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Comment vi / vim Without an ESCape key? (Score 1) 675

Bummer! You need a physical, easy to hit, ESC key for vi / vim.

It kinda makes you wonder how many engineers were consulted about the new design. I'm guessing Steve Jobs would have taken input from them into consideration.

I guess I'll be mapping the backquote key to ESC if I buy a new MacBook Pro.

Comment Re:Short Sighted (Score 2) 30

From the article:

    "Analysts and investors have favored disposing of the business, which they said didn't add much to the chip sales and was too dependent on the shrinking PC market."

In shared computing environments (the cloud) and in small-form-factor networked computing (IoT), creating new security mechanisms which may require hardware/software co-design is the future. The statement above pretty much ignores this, hence my comment.

The sort of thing I am referring to is already present in hardware acceleration for encryption and Intel's trusted platform module (TPM), the latter causing some controversy for being a closed system which might be doing evil things. :-/

Breaking these two apart is a short-sighted business decision. It is not the sort of thing a far-sighted, research-driven company would/should do.

Comment Short Sighted (Score 2) 30

Thinking the security future is PC-based is short-sighted at best. Security in the future is going to be about hand-held devices, moving data (between devices, cloud, etc.), and the small, connected devices we like to call the Internet-of-Things.

These markets will make the PC security market looks small.

Comment Good Silicon Valley Apartment (Score 1) 123

This would make a good (affordable) Silicon Valley apartment. The 610 sq. ft. place I rented back in 2005 for $700/month now goes for $2100/month. If I were a recent college graduate starting out in Silicon Valley, a very small apartment similar to these hotel rooms would be a great way to start saving to get into something I could own.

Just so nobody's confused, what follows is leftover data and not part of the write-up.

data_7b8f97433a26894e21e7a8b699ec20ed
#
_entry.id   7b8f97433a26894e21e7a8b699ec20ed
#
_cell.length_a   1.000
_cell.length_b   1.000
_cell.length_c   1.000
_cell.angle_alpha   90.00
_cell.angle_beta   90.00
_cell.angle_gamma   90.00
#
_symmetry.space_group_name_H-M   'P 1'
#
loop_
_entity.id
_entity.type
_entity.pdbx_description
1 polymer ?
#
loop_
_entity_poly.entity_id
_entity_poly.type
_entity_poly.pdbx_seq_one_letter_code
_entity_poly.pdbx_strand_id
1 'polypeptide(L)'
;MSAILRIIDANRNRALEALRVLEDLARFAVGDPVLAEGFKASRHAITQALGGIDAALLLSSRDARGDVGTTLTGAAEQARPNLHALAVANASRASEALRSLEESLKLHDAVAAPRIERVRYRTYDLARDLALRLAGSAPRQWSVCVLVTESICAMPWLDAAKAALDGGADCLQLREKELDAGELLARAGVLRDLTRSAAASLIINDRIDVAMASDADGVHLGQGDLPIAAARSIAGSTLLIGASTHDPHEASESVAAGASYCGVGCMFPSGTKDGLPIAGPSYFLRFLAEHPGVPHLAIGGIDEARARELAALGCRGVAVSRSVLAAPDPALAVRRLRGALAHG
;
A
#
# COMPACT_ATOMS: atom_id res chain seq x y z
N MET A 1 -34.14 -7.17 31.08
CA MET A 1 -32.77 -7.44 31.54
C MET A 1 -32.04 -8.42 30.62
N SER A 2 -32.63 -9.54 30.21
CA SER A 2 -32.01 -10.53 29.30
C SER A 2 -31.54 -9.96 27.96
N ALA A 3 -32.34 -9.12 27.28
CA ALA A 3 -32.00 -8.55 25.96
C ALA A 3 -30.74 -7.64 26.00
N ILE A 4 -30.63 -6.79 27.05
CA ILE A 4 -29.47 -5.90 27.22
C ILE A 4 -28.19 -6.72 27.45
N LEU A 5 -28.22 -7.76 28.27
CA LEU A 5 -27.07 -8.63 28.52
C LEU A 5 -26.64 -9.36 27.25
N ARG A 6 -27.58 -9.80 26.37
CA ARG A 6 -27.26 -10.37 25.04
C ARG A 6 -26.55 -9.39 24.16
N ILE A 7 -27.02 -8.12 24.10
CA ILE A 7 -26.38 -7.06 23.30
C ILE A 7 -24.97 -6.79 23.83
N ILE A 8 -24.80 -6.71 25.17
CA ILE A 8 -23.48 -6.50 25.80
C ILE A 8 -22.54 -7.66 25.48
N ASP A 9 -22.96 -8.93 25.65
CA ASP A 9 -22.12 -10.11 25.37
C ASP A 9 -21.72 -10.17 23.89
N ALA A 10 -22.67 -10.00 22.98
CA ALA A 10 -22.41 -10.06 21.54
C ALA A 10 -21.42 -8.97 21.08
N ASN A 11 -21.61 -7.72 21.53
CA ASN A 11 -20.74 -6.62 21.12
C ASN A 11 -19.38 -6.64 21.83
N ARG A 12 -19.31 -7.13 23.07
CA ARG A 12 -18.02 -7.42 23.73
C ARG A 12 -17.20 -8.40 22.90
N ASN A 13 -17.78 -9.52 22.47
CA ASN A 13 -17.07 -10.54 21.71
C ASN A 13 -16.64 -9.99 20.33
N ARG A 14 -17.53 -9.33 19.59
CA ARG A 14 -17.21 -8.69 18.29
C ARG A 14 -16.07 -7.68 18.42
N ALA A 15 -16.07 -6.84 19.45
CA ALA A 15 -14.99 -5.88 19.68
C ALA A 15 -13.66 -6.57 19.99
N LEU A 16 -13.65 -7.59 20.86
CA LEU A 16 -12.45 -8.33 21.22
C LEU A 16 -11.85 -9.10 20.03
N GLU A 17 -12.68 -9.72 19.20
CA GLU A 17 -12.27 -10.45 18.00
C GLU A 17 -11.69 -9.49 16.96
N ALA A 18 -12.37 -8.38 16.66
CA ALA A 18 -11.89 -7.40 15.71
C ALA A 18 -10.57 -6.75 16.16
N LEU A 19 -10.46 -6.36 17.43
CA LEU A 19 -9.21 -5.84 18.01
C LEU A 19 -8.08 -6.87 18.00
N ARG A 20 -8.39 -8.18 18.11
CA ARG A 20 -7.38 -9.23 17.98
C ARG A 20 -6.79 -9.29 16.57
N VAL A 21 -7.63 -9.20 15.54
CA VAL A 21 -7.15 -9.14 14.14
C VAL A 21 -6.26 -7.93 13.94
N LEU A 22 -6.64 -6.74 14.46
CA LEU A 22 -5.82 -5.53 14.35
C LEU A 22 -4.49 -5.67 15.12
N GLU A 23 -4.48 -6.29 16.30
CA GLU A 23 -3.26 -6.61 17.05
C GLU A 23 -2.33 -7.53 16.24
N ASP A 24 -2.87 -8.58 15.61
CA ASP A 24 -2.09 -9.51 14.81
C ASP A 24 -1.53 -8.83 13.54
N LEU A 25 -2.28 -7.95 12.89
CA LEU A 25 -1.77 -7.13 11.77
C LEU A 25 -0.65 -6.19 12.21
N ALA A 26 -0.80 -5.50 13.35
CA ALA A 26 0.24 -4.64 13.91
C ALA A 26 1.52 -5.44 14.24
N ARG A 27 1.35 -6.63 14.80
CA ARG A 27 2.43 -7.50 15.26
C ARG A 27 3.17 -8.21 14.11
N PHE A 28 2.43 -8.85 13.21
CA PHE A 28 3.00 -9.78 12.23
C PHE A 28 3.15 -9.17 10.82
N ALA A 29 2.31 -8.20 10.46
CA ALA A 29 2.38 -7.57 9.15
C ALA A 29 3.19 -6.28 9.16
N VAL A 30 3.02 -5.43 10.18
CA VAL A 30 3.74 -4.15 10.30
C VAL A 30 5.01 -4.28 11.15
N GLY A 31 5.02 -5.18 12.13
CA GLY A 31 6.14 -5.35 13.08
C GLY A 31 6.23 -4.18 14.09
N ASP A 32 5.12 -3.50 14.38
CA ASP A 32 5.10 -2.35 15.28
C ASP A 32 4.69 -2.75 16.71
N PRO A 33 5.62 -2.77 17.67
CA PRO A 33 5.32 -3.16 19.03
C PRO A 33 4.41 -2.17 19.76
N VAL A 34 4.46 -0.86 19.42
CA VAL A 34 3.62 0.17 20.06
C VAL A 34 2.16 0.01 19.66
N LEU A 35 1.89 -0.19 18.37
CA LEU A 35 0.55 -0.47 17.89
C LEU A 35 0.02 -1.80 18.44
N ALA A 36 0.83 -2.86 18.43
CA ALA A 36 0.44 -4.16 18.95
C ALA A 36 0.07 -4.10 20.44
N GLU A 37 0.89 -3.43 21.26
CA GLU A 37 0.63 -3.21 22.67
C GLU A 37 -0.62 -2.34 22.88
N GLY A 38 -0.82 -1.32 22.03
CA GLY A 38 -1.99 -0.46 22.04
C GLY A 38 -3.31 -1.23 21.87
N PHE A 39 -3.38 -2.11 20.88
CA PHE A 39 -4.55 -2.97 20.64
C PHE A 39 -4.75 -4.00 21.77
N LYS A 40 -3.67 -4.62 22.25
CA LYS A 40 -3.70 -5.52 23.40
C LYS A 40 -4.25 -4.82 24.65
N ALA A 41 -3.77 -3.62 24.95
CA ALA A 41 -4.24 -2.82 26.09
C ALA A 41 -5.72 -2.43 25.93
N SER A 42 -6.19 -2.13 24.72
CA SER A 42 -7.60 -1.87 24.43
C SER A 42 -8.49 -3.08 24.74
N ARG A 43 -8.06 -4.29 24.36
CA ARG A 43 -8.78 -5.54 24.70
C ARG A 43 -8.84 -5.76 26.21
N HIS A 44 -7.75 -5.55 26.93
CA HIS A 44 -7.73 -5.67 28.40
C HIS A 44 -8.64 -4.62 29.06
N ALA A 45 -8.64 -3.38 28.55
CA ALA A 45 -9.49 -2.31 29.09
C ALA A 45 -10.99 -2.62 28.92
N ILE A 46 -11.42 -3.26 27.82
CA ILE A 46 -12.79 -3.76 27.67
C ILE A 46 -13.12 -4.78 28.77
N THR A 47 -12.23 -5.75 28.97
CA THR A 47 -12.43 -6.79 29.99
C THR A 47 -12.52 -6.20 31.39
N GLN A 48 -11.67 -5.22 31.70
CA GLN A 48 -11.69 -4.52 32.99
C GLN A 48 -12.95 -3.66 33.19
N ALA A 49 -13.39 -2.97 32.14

Comment Good software engineers can learn new languages. (Score 1) 437

A good software engineer should be able to learn a new language in a week or so. If there is something inherent in the language which makes this not possible, e.g. pointers, generics, functional v. procedural, etc., then the software engineer has a gaping hole in his/her knowledge and may need some additional training.

That point aside, I think the discussion here makes the decision C, mostly because of unknown future support for Rust--it is too new to know.

Unless C has an easily describable deficiency which will be covered by a different language, there is no argument here.

An engineer not being willing/able to learn C does not count as a deficiency in C. The same is true for Rust.

Also, if one particular engineer has a strong preference for Rust, for the preference to be an informed decision, the engineer must already be familiar with C, so there should be no problem for that engineer to work in C if the decision goes that way.

Comment Funding Needed (Score 3, Interesting) 132

From Mr. Overstreet's announcement:

PSA: Right now I'm not getting any kind of funding for working on bcachefs; I'm
working on it full time for now but that's only going to last as long as my
interest and my savings account hold out. So - this would be a wonderful time
both for other developers to jump in and get involved, and for potential users
to pony up some funding. If you think this is interesting and worthwhile and you
want to see it completed and upstream - especially if you're at a company that
might make use of it - talk to your $manager or whoever and nag them until they
send me a check :)

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